Wait, what was my point again?

    Oh yes –

    Here's how I get through this episode.

    I pretend that the "Chinese" are SPACE ALIENS FROM SPACE and that 'M' got them into the country by giving them EXTREME MAKEOVERS with plastic surgery and shit to make them look Chinese so that they could be in England to catch the guys who stole their SPACE ALIEN STUFF THAT THEY'D BEEN HIDING IN CHINA without them having to live in England for a long time to establish themselves as part of the population–they could just be a visiting circus. SOME of their race had been in England after they'd have EXTREME MAKEOVERS provided by the British Government (thanks to Mycroft) because they were HIDING FROM THE OTHER SPACE ALIENS because they didn't want to live IN SPACE anymore.

    In conclusion:

    <img src="; width="600">

  64. Esther says:

    Mark, I have to thank you (probably not for the first time) for opening my eyes to things like the racism in this episode. I didn’t consider the episode racist when I watched it, but now it’s pretty obvious to me that it is. Your reviews keep making me smarter. Thank you!

  65. ffyona says:

    I can't edit my comment but I just re-read it and want to apologise for saying 'it drives me mad'. Ableist bullshit on my part. My bad.

  66. @halvedfool says:

    I happened to be in the UK for the run of Sherlock, which was very awesome, because I could watch A Study in Pink on BBC iPlayer, and by the time The Blind Bandit rolled around, I had access to a television in a room where random people would not tromp in and make so much noise I couldn't hear a thing.

    After I watched it, I felt vaguely queasy, but I wasn't willing to write it off completely yet (lol denial). The main thing I associate with this episode is rage, though. Blinding rage. Because when I'd finished watching it, I took out my laptop, got on the internet, and got onto one of the bigger Sherlock comms on LJ. And I found so many people defending it that my queasiness transmogrified into rage. (And there were even more apologists who said that only two episodes had been broadcast and it wasn't faaaaair to judge the show based on only two episodes. ONLY 180 MINUTES OF TELEVISION, but that's not enough to judge, of course.)

    I grew up reading Sherlock Holmes. I remember realising my utter fail in light of Holmes' brilliance because he had counted all the stairs in his house and I had never thought of that. I was very excited for this show, and I was particularly excited for this episode, because The Adventure of the Dancing Men is one of my favourite Sherlock Holmes stories. I know that the letter 'E' is the most common letter in written English because of this story, and to this day, on public computers, I check the 'E' key to see how well used it's been.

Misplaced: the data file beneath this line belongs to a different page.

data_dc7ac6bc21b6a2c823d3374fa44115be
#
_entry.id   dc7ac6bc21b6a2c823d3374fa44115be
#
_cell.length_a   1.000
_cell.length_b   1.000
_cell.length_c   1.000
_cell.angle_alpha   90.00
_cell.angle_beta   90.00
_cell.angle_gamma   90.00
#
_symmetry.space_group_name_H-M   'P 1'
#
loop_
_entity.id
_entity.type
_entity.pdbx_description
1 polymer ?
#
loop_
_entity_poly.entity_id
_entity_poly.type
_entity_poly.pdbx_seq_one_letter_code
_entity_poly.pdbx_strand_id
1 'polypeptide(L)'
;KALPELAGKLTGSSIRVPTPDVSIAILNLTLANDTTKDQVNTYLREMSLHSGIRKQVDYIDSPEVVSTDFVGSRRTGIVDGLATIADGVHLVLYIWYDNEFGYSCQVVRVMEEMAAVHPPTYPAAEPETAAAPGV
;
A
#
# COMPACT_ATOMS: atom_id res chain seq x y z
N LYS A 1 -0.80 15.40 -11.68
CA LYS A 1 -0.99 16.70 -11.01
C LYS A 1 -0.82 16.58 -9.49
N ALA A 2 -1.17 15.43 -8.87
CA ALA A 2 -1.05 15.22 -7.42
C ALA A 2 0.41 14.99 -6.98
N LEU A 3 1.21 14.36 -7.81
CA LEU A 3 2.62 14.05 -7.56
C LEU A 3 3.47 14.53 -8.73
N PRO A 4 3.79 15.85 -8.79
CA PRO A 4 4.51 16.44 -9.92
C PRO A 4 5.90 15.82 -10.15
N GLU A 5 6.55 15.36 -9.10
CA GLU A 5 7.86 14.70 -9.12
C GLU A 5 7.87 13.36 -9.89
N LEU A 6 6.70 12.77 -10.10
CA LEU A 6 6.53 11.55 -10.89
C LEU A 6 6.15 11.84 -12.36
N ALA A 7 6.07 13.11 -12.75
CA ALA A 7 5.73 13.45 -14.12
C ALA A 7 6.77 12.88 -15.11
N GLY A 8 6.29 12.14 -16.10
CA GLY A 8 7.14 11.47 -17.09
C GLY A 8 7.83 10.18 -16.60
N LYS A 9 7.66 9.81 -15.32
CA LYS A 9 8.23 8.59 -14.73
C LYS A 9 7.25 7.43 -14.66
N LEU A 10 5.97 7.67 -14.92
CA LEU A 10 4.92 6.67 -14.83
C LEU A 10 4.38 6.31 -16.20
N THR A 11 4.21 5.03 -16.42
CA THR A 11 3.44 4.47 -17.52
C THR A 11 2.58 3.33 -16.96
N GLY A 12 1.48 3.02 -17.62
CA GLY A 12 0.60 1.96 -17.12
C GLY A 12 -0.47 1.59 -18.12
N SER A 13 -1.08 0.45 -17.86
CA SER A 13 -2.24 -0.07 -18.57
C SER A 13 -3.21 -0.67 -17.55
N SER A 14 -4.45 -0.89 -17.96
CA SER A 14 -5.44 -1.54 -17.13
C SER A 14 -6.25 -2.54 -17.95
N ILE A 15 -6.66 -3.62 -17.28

And then, before the episode aired, I looked up the BBC synopsis of the episode. I saw 'Black Lotus', and foreboding shook me to my core. I still hoped it would be okay — vainly, as it turns out. I am ethnically Chinese; I've lived my childhood in Malaysia, Hong Kong, Singapore — all former British colonies. The Sherlock Holmes stories I read? They were my cousin's books, which I borrowed when I stayed at my grandmother's house in Malaysia.

    So having these two basic things about me and my childhood come into such contrast was jarring in the most terrible way. I wasn't sure how to deal with it when I finished the episode, and I still haven't entirely come to grips with it.

    Another thing I find problematic about reactions to this episode: I have seen criticism in a bunch of other places around the Internet of Soo Lin's pronunciation of 'Spider' because it apparently sounds like a mispronunciation. I saw it compared to Mandarin pronunciation in Firefly more than once, which I find incredibly insulting because I am 99.9% sure that what she said wasn't spoken in Mandarin but in Cantonese. (I'm not 100% sure because I'd have to go back and watch the episode to be certain, and I refuse to do that.)

    Now, I'm not a native Cantonese speaker, but as I mentioned, I've lived in Hong Kong (for the first six years of my life, and trust me, I've absorbed more Cantonese than I realise through Hong Kong television) . Also, my hometown in Malaysia is primarily Cantonese-speaking, so my family uses it a lot even though we aren't Cantonese. I know what Cantonese sounds like.

    Newsflash: not everyone in Mainland China speaks only Mandarin. Or counts it as their native dialect.